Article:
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Publication numberUS4423881 A
Publication typeGrant
Application numberUS 06/390,358
Publication dateJan 3, 1984
Filing dateJun 21, 1982
Priority dateJun 21, 1982
Fee statusLapsed
Publication number06390358, 390358, US 4423881 A, US 4423881A, US-A-4423881, US4423881 A, US4423881A
InventorsDennis M. Whitehead
Original AssigneeWhitehead Dennis M
Export CitationBiBTeX, EndNote, RefMan
External Links: USPTO, USPTO Assignment, Espacenet
Quick operating chuck
US 4423881 A
Abstract
The chuck comprises a cylindrical body portion attached to the drill motor shaft and formed with inwardly and downwardly inclined slots which holds its jaws. Those jaws carry circumferential threads on their outer surfaces. An internally threaded ring rotatable about the chuck body meshes with the teeth on the jaws and causes them to move downwardly or upwardly as the ring is rotated. The ring is provided with an external groove which is not quite fully circumferential. The chuck body and ring are enclosed by a rotatable sleeve having an internal recess in the plane of the groove only large enough to hold a ball bearing between it and the groove on the ring. The chuck body and sleeve are provided with interlocking means which prevent longitudinal displacement but permit rotational movement therebetween. The chuck is caused to grasp the drill stem by holding the sleeve in hand and starting the drill motor. Rotation of the body portion carries the ring with it until an end of the groove makes contact with the ball bearing. Further rotation of the body portion causes the jaws to move downwardly against the drill stem. The drill is released in the same way by reversing the drill motor.
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Claims(5)
I claim:
1. In a quick operating chuck having a body portion with a plurality of longitudinal slots therein, a plurality of tool-gripping elements slidably positioned one in each slot and having circumferential threads on their exterior surfaces, a ring encircling the tool-gripping elements internally threaded to mesh with the threads of the tool-gripping elements, a rotatable sleeve surrounding the ring and means fixing the sleeve to the body portion against longitudinal movement therebetween, the improvement comprising a circumferential groove extending around the major portion of the exterior of the ring and captive means carried by the sleeve extending into the circumferential groove.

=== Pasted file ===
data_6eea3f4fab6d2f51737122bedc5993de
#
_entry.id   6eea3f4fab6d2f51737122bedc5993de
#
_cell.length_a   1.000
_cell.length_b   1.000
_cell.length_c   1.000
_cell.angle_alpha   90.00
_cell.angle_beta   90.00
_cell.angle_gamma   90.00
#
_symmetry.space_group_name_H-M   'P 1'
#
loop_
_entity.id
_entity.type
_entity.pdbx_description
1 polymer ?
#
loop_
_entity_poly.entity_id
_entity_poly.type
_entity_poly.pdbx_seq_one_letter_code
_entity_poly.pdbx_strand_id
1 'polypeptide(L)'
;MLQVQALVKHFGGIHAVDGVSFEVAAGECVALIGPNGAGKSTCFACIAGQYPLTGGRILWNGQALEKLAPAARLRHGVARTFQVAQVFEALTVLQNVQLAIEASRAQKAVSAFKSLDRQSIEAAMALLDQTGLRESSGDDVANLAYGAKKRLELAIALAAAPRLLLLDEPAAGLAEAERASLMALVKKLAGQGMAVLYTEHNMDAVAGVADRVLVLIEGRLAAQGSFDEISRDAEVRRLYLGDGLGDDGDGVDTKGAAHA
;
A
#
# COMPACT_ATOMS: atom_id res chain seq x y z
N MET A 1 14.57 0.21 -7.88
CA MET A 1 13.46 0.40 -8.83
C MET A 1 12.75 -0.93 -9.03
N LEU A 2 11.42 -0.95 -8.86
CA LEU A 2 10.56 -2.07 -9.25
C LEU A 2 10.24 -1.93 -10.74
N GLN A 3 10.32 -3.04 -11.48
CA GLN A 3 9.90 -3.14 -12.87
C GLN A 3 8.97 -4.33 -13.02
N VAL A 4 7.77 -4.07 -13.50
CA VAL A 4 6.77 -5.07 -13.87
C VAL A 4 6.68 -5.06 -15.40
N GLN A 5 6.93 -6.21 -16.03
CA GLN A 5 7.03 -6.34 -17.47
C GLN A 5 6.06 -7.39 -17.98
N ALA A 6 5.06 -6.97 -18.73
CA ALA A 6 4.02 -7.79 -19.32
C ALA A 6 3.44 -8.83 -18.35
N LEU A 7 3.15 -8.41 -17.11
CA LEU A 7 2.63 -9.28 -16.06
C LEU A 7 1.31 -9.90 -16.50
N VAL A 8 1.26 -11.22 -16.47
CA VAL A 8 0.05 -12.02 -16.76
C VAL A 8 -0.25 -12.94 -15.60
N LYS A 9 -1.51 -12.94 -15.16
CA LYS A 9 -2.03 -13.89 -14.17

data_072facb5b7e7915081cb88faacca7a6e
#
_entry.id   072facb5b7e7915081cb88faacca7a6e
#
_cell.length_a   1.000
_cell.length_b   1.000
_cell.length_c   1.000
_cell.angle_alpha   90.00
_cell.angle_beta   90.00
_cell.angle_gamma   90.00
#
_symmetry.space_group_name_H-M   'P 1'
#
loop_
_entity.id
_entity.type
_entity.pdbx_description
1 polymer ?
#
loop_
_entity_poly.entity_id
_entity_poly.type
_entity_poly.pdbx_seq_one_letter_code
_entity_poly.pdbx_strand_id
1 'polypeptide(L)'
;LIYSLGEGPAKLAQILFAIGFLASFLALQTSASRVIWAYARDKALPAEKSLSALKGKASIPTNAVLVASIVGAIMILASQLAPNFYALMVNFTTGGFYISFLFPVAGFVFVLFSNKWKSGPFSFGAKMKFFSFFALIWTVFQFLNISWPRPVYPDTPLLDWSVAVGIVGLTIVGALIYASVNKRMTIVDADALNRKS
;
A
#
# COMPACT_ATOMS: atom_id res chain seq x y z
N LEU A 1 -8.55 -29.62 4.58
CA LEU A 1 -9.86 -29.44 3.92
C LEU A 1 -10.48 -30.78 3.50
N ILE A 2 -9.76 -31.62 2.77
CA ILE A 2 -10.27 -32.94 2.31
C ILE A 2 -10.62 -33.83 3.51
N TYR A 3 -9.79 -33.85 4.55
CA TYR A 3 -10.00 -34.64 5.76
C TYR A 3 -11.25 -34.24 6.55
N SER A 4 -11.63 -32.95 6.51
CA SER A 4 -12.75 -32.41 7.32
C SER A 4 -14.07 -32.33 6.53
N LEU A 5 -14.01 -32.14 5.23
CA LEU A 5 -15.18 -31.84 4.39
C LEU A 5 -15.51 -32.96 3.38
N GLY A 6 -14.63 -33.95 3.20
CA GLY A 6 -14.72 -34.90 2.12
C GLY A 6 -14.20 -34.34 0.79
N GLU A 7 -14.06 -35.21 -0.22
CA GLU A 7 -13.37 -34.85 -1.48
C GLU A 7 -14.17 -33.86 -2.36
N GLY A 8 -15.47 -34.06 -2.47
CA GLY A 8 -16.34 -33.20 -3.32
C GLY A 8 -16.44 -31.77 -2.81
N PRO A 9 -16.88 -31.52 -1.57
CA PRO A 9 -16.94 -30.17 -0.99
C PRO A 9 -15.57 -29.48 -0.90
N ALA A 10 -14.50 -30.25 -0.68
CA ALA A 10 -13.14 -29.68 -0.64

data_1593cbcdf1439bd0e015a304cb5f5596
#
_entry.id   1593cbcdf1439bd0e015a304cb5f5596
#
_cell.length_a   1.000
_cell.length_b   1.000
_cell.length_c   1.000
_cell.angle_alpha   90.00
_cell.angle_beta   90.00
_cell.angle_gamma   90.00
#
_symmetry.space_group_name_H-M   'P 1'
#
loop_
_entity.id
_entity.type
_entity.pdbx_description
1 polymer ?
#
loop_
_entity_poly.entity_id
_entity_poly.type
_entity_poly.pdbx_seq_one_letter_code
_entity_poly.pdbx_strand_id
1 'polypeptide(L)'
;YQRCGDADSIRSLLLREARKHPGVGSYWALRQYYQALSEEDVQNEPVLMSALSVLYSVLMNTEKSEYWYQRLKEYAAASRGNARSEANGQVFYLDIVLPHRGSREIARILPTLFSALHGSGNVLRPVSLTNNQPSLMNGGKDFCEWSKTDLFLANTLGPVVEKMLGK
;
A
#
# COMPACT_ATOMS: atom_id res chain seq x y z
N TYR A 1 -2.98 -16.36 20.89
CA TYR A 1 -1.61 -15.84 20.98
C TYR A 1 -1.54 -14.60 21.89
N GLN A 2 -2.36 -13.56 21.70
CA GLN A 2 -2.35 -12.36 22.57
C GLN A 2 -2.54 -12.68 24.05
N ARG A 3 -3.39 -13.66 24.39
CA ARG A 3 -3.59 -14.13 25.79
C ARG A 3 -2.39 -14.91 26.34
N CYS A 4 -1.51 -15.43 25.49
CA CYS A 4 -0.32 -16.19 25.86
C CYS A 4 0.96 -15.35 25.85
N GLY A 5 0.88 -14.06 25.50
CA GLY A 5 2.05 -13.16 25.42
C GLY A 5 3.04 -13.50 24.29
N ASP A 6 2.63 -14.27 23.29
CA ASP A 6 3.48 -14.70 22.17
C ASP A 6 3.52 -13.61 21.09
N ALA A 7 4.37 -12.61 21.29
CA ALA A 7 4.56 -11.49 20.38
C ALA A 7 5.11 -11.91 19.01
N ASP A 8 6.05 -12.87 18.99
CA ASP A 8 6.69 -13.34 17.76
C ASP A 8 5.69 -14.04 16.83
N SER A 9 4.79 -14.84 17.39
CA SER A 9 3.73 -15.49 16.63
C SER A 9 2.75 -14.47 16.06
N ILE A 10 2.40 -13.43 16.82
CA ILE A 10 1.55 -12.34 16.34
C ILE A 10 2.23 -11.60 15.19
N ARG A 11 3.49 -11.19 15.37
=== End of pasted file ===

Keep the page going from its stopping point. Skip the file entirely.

2. The chuck of claim 1 in which the means fixing the sleeve to the body portion comprise a circumferential groove in the body portion and a pin in the sleeve extending into the groove.
3. The chuck of claim 1 in which the means affixing the sleeve to the body portion comprise a groove in the body portion flush with the corresponding end of the sleeve and a C-ring fitted in that groove.
4. The chuck of claim 1 in which the captive means carried by the sleeve comprise a ball bearing positioned in a recess in the sleeve so as to rotate with the sleeve.
5. The chuck of claim 1 in which the rotatable sleeve has a circumferential groove extending around the major portion of its interior mating with the groove in the ring and the captive means comprise a ball bearing rotatably positioned in the mating grooves of ring and sleeve.
Description

This invention relates to chucks, such as drill chucks, for power operated tools. It is more particularly concerned with such chucks which rapidly lock on a drill or other tool or unlock therefrom without the use of a key.

BACKGROUND OF THE INVENTION

Power operated drills are currently produced with three-jaw drill chucks that are operated by the use of a key. The key rotates an external sleeve. That sleeve is formed with teeth cut on a bevel on the lower end of the sleeve and the key also takes the form of a bevel gear which engages the teeth of the sleeve. The key is held in position by a stub shaft projecting from its bevel gear and which is received in a hole in the chuck body. Various attempts have been made to devise chucks that lock or unlock without the use of such a key, with varying degrees of success.